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Paula Prentiss Poster

Biography

Jump to: Overview (3)  | Mini Bio (1)  | Spouse (1)  | Trade Mark (1)  | Trivia (8)  | Personal Quotes (5)

Overview (3)

Born in San Antonio, Texas, USA
Birth NamePaula Ragusa
Height 5' 9½" (1.77 m)

Mini Bio (1)

Discovered by a talent scout at Northwestern University in 1958, Paula Prentiss was signed by Metro Goldwyn Mayer and teamed with Jim Hutton in a string of comedies. She rapidly became one of the best American comediennes of the 1960s. Her funny voice inflexions, free acting style and brunette good looks established her as a leading lady in comedies of the screwball type, although she was very good at dramatic roles, too. Not much attracted to the Hollywood scene, she retired from films on several occasions, due also to illness and motherhood, but she was always admired and welcome whenever she made a comeback. She and her husband, the actor and director Richard Benjamin, are the parents of Ross Benjamin and Prentiss Benjamin.

- IMDb Mini Biography By: Edgar Soberón Torchia <estorchia@gmail.com>

Spouse (1)

Richard Benjamin (26 October 1961 - present) ( 2 children)

Trade Mark (1)

Husky & sultry voice and laugh.

Trivia (8)

Chosen by Empire magazine as one of the 100 Sexiest Stars in film history (#91). [1995]
Chosen by Cannes Film Festival as one of the "500 Names that Made Cannes". [1999]
Member of Pi Beta Phi sorority
Mother, with Richard Benjamin, of son Ross Benjamin and daughter Prentiss Benjamin.
Paula and Penny Fuller were both in the play, "Wonderful Town", at Northwestern University, where they both were students.
Appearing with Sab Shimono in the play "A Majority of One" with at the Pico Playhouse, West Los Angeles. [October 2008]
Older sister of Ann Prentiss (born 27 November, 1939 ... died 12 January, 2010).
She and Jim Hutton were in five movies together: Where the Boys Are (1960), The Honeymoon Machine (1961), Bachelor in Paradise (1961), The Horizontal Lieutenant (1962), and Looking for Love (1964).

Personal Quotes (5)

One day during shooting [What's New Pussycat (1965)], I just climbed up the ropes to the catwalk and started walking the beams. Very loudly and clearly I called down to everyone on the set, 'I'm going to jump.' A French technician grabbed me, and there I was, hanging by one arm.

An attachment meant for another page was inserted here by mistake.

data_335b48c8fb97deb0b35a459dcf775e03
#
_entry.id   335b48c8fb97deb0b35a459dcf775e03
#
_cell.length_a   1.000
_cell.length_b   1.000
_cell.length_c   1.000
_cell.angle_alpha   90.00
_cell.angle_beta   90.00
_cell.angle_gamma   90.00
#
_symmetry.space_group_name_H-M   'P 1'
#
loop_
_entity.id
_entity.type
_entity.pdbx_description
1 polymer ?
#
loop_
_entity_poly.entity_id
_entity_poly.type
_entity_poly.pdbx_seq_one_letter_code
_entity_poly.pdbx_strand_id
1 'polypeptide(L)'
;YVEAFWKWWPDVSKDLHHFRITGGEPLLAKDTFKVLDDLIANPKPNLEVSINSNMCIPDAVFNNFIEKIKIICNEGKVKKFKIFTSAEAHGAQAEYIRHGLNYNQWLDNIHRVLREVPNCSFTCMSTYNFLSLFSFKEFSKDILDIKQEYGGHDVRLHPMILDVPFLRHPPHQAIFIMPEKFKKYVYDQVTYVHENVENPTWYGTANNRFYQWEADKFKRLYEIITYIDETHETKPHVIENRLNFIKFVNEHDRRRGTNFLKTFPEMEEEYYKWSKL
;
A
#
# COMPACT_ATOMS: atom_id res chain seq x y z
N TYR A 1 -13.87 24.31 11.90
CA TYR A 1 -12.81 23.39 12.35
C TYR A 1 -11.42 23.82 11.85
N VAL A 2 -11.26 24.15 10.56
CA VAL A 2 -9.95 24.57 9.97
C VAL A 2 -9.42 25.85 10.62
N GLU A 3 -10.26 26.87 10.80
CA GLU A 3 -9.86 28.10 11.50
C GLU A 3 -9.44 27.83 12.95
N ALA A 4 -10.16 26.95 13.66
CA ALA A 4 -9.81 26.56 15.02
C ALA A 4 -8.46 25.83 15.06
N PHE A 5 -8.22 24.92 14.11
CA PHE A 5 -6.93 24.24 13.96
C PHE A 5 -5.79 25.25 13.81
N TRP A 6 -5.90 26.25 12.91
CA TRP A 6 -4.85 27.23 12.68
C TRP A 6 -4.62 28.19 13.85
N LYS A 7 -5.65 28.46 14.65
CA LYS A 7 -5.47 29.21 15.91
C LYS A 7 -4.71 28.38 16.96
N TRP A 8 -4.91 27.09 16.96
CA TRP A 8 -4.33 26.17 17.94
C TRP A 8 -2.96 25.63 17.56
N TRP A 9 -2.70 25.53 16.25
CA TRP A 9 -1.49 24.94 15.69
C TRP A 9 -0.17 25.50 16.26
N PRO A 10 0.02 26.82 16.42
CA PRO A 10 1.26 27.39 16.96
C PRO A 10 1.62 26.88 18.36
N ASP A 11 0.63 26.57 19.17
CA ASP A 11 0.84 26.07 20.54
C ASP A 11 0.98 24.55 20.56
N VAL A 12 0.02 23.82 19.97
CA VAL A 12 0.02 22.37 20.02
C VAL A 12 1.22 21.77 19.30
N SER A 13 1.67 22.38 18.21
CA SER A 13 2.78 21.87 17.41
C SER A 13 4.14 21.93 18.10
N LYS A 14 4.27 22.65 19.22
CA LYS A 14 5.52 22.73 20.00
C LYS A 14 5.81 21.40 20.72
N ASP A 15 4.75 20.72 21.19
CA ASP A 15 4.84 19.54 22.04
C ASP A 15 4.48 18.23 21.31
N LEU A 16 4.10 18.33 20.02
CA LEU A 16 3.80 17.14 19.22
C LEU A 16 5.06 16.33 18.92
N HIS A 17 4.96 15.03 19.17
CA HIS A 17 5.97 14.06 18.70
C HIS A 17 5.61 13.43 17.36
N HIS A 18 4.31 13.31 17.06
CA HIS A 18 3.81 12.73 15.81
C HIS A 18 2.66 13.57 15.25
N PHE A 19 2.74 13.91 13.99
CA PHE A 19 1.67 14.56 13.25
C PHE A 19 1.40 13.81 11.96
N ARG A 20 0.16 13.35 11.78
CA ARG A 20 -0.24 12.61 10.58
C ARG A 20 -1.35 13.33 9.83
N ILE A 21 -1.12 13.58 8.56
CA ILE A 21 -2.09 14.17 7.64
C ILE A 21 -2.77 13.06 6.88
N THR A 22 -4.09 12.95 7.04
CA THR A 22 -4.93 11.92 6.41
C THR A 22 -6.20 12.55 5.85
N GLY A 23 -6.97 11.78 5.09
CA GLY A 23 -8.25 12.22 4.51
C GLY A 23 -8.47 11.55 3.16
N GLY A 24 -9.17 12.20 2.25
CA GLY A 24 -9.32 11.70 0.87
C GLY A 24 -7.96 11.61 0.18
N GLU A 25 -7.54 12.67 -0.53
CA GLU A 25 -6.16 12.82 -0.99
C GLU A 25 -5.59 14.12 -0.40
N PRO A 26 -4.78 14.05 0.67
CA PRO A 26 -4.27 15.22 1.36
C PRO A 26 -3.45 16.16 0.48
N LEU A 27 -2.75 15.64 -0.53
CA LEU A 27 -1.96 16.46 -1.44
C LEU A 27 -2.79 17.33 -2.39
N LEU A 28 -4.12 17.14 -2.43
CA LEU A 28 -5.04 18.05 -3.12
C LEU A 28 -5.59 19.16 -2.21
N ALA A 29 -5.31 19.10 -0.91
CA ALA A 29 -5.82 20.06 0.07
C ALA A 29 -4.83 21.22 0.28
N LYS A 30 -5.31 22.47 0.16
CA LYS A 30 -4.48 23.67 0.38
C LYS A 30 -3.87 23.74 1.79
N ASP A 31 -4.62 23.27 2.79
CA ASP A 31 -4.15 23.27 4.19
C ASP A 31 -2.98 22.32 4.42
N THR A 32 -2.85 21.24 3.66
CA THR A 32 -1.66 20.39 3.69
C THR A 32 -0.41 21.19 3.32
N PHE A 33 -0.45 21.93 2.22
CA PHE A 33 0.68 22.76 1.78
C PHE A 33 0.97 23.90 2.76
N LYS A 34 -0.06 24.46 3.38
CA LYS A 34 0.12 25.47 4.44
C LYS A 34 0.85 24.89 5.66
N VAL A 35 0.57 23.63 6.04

[After transfer to the Payne Whitney Psychiatric Clinic in New York]: It was horrendous. You're crazy because they say you're crazy. It was especially horrible because I couldn't figure out how to do what they wanted me to so I could get out.
He & She (1967) was worth it after what we'd been through. By working together we learned to live with each other again.

It took me a long time to find myself and I'm still looking around corners to see if I'm there. I used to wonder, why does Dick love me? After the baby [Ross Benjamin] was born, I could turn around and see it in myself.
Before I had the baby [Ross Benjamin] I felt lonely going to work. Now I have deeper, more generous feelings. I feel whole, like a human being.
[on valuing her identity more than box-office success]. "I always kept a close . . . touch for what I really like. It's very easy to lose it, because sometimes it's ignored, who you are, so you begin to play other people's games. I didn't ever do that. Too big a loss if I had done that. To lose yourself-you don't want that. That's too scary".
[About her psychological crisis while shooting "What's New Pussycat?" in Paris"]. "I was away from Dick, it was a very congenial group of people-to put it lightly!-and it's just what happened. A bit of a breakdown! I guess there was part of me that wondered, 'What's that like, if you go that far?' And then I knew."

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